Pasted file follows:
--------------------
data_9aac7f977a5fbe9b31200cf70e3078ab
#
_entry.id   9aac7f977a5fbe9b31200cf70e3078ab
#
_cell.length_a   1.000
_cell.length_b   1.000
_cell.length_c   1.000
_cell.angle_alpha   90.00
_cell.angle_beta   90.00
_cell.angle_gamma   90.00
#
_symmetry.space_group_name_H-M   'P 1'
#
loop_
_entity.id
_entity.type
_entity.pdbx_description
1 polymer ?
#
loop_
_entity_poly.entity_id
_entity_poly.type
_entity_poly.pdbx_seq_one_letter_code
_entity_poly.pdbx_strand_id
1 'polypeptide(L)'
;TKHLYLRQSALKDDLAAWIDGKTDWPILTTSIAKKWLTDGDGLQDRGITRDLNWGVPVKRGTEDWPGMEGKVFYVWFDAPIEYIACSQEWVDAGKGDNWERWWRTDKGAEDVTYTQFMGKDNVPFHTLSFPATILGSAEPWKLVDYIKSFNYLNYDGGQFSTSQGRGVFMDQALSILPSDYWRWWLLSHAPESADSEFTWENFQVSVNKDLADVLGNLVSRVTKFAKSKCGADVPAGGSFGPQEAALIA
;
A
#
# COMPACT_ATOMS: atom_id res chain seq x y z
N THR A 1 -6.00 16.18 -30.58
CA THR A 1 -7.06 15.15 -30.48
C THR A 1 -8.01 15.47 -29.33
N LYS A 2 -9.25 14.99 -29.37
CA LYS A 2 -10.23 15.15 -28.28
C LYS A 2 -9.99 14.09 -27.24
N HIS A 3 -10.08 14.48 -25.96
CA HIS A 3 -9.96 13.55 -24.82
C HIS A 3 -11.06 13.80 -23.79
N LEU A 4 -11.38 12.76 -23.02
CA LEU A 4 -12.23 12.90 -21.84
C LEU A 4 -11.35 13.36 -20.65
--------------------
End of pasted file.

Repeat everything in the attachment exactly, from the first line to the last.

data_9aac7f977a5fbe9b31200cf70e3078ab
#
_entry.id   9aac7f977a5fbe9b31200cf70e3078ab
#
_cell.length_a   1.000
_cell.length_b   1.000
_cell.length_c   1.000
_cell.angle_alpha   90.00
_cell.angle_beta   90.00
_cell.angle_gamma   90.00
#
_symmetry.space_group_name_H-M   'P 1'
#
loop_
_entity.id
_entity.type
_entity.pdbx_description
1 polymer ?
#
loop_
_entity_poly.entity_id
_entity_poly.type
_entity_poly.pdbx_seq_one_letter_code
_entity_poly.pdbx_strand_id
1 'polypeptide(L)'
;TKHLYLRQSALKDDLAAWIDGKTDWPILTTSIAKKWLTDGDGLQDRGITRDLNWGVPVKRGTEDWPGMEGKVFYVWFDAPIEYIACSQEWVDAGKGDNWERWWRTDKGAEDVTYTQFMGKDNVPFHTLSFPATILGSAEPWKLVDYIKSFNYLNYDGGQFSTSQGRGVFMDQALSILPSDYWRWWLLSHAPESADSEFTWENFQVSVNKDLADVLGNLVSRVTKFAKSKCGADVPAGGSFGPQEAALIA
;
A
#
# COMPACT_ATOMS: atom_id res chain seq x y z
N THR A 1 -6.00 16.18 -30.58
CA THR A 1 -7.06 15.15 -30.48
C THR A 1 -8.01 15.47 -29.33
N LYS A 2 -9.25 14.99 -29.37
CA LYS A 2 -10.23 15.15 -28.28
C LYS A 2 -9.99 14.09 -27.24
N HIS A 3 -10.08 14.48 -25.96
CA HIS A 3 -9.96 13.55 -24.82
C HIS A 3 -11.06 13.80 -23.79
N LEU A 4 -11.38 12.76 -23.02
CA LEU A 4 -12.23 12.90 -21.84
C LEU A 4 -11.35 13.36 -20.65